Everyone feels sad sometimes, but when that sadness seeps into your thoughts and becomes an oppressive feeling that makes you want to escape your own head, you’re suffering from something else. Depression is difficult for many to understand, but it’s actually quite common and sometimes severe and debilitating. The National Mental Health Institute estimates that 6.7 percent of all U.S. adults had at least one major depressive episode in 2014 and the American Foundation for Suicide Prevention says suicide is the 10th leading cause of death in the U.S.
Clearly, depression is a very real problem, but trying to climb out of that dark hole can be challenging, especially when self-doubt and almost zero motivation make even simple tasks difficult. However, research shows exercise has tangible results to reduce depression and improve mood in general.
Exercise for stress and anxiety
There are many studies that have proven a link between exercise and a reduction in psychological disorders like symptoms of depression, stress, and anxiety. One, in particular, put 156 people into three different groups to compare aerobic activity against Zoloft, while the third group took Zoloft and exercised. After 16 weeks, 60 to 70 percent of the people no longer had major depression says Harvard Health Publications. A follow-up study showed that six months later, those who kept exercising after the study were less likely to relapse.
Running may also work as well as psychotherapy
Aerobic activities worked as well as Zoloft, but running was specifically tested to see how it stood up against a common treatment for depression, psychotherapy. Like the study with Zoloft, they had one group run, one go to therapy, and one group do both. All of them improved about the same amount, showing exercise might be just as effective as medication and therapy.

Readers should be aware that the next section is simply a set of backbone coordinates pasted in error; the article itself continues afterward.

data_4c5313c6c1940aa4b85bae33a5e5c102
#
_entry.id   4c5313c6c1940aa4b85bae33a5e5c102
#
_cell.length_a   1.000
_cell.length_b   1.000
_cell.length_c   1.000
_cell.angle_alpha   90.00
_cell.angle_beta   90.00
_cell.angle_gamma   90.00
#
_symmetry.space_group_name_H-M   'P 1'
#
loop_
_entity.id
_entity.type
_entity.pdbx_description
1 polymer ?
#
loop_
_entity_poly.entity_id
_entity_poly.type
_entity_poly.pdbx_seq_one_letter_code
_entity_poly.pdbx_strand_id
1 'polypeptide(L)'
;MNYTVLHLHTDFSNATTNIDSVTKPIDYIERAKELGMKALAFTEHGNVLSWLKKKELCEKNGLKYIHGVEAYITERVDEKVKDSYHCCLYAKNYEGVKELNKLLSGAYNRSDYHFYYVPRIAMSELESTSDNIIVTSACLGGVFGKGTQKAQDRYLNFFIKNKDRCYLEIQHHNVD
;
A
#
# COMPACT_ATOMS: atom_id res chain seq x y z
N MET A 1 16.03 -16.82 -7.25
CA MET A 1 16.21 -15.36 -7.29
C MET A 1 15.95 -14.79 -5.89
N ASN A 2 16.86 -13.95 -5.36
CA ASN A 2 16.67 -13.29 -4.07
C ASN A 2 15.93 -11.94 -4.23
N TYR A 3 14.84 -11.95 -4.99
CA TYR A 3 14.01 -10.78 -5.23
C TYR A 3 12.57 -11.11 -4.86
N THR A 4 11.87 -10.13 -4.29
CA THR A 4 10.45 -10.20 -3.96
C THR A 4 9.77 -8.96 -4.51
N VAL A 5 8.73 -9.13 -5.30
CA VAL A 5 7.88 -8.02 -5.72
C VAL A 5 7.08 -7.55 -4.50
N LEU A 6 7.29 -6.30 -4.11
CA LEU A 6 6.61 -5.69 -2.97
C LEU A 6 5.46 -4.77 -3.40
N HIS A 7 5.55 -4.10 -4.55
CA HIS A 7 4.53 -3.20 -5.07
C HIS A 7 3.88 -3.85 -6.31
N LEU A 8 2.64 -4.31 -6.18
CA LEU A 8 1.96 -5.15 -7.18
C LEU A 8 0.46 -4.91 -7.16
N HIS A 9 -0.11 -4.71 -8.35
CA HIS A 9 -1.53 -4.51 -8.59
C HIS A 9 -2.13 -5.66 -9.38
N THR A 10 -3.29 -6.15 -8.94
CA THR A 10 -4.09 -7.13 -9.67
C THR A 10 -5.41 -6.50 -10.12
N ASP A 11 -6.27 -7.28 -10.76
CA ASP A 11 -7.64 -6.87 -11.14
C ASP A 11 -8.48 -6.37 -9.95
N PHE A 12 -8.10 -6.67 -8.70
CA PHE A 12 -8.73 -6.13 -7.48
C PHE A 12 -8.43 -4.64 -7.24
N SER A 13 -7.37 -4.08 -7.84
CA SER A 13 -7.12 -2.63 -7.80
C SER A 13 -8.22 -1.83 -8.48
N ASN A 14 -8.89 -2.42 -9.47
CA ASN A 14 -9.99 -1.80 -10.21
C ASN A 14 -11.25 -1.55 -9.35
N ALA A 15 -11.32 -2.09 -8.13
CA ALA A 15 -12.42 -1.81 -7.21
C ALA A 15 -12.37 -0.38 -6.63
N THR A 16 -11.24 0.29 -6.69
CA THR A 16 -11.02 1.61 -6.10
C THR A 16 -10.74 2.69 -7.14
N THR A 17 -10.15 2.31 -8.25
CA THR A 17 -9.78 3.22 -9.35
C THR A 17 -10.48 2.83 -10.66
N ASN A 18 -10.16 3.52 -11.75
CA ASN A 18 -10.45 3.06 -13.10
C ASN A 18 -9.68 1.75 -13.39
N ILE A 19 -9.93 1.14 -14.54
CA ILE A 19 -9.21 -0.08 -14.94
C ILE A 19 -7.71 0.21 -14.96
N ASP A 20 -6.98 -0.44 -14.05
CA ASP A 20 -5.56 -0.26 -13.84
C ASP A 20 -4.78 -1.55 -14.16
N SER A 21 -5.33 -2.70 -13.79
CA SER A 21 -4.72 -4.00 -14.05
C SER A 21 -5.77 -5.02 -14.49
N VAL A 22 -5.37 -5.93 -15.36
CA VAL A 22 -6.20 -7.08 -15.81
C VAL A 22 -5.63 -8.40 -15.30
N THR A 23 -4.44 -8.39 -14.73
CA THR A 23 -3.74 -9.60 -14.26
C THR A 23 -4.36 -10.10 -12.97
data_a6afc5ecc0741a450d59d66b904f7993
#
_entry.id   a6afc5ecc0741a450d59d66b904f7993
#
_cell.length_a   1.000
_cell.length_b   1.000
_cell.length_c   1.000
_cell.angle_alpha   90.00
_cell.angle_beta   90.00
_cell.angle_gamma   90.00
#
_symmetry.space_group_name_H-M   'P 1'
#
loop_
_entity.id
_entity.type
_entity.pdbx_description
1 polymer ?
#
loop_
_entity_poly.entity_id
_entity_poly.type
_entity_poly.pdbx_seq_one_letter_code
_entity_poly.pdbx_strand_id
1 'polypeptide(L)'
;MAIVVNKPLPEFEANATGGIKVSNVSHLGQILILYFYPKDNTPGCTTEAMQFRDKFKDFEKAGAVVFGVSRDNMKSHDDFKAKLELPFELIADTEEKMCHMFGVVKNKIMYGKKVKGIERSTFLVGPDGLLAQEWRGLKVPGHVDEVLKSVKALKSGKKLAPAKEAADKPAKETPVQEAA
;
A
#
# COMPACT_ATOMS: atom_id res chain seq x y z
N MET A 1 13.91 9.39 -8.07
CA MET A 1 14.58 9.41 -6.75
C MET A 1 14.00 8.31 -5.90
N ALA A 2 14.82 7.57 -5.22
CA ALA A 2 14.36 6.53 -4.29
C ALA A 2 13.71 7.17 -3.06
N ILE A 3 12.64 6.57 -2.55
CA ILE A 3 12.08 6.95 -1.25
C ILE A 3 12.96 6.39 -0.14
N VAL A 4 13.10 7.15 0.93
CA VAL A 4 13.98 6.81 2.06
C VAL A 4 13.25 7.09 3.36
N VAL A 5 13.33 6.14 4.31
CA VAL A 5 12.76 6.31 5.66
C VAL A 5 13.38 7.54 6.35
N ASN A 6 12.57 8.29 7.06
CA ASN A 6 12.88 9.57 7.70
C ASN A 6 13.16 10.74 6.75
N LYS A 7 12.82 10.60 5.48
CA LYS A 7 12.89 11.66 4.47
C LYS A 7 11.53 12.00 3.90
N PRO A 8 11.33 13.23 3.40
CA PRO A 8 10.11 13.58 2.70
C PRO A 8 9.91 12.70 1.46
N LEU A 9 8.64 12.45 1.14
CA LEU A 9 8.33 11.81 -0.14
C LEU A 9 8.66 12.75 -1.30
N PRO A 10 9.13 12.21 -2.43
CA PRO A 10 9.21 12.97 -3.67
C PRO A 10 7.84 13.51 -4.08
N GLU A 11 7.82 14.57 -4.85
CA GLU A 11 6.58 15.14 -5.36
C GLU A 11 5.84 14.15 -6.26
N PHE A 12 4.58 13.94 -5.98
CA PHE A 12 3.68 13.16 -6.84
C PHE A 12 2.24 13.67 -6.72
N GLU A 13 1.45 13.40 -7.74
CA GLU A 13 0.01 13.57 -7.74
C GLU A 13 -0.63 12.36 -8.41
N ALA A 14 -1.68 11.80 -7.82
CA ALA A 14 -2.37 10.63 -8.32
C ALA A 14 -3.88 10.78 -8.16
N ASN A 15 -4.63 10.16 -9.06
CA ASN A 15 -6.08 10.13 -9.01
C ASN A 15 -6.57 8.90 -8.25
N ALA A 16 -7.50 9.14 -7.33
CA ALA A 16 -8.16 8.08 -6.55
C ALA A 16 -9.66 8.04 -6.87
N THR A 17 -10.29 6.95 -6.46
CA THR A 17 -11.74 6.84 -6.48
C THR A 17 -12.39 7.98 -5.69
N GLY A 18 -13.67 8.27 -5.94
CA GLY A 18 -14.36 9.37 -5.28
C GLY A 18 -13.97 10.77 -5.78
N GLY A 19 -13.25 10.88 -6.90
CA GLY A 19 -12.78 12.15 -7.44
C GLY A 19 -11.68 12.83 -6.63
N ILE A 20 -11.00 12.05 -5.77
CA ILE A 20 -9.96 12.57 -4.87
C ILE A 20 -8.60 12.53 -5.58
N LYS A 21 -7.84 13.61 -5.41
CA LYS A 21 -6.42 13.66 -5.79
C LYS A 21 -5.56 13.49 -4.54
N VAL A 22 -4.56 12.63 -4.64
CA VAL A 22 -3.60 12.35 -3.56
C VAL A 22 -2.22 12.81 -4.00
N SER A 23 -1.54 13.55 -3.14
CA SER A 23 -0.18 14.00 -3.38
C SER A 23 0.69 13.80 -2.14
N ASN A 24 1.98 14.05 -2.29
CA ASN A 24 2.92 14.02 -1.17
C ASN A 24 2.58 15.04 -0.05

It really does improve your mood
When people say they feel better after their workout, it’s not just because they accomplished a goal or think they’re in better shape. Studies show when you get your body moving vigorously for at least 15 minutes, you release endorphins that bind with receptors in the brain to reduce pain. Many compare the effect to morphine, so working out is a natural drug for pain relief. Some researchers think blocking pain also helps improve mood, which is essential in depression management.
Not all exercise is created equal
Any exercise will contribute to a healthy lifestyle pattern and probably give some helpful mental benefits, but Harvard Health Publications writes that neither walking briskly for 15 minutes a day five times a week nor stretching three times a week really improved depression (but it could have something to do with exercising for less time). However, a study on weight lifting had positive results. They divided 40 depressed women into three groups – one did weight lifting, the other ran, and the rest served as a control group. Each group did their respective exercises 4 times a week for 8 weeks. In the end, there weren’t any significant differences between weight lifting vs. running and both improved depression symptoms.
So the verdict is in, and it seems like exercise really does help people cope with depression – but why? Why would getting sweating and gross for 30 minutes make you feel less sad? If anything, it seems uncomfortable, and like a lot of effort.
Other ways exercise may reduce depression
The Mayo Clinic has several theories for the many ways depression improves mental outlook.
Exercising forces you to set goals (today you’ll complete so many sets, or run so far, or workout for so many minutes), and when you complete them, it increases your self-confidence.
When you work out, you burn fat, lose weight, improve your physical health and all that might also make you feel a bit better about yourself.
Exercise makes you focus on something other than all those negative thoughts floating around in your brain.
Some types of exercise offer an opportunity to socialize, which also improves mood and expands your support system.
Just remember that although exercise can be a very effective tool, it doesn’t cure depression. If you’re feeling blue, that’s one thing, but depression is a clinical disorder that affects your brain on a very real physiological level. Symptoms were improved in these studies, but that doesn’t mean they went away completely. Getting out of and managing depression takes time, patience, and a good doctor who can help advise you on your treatment.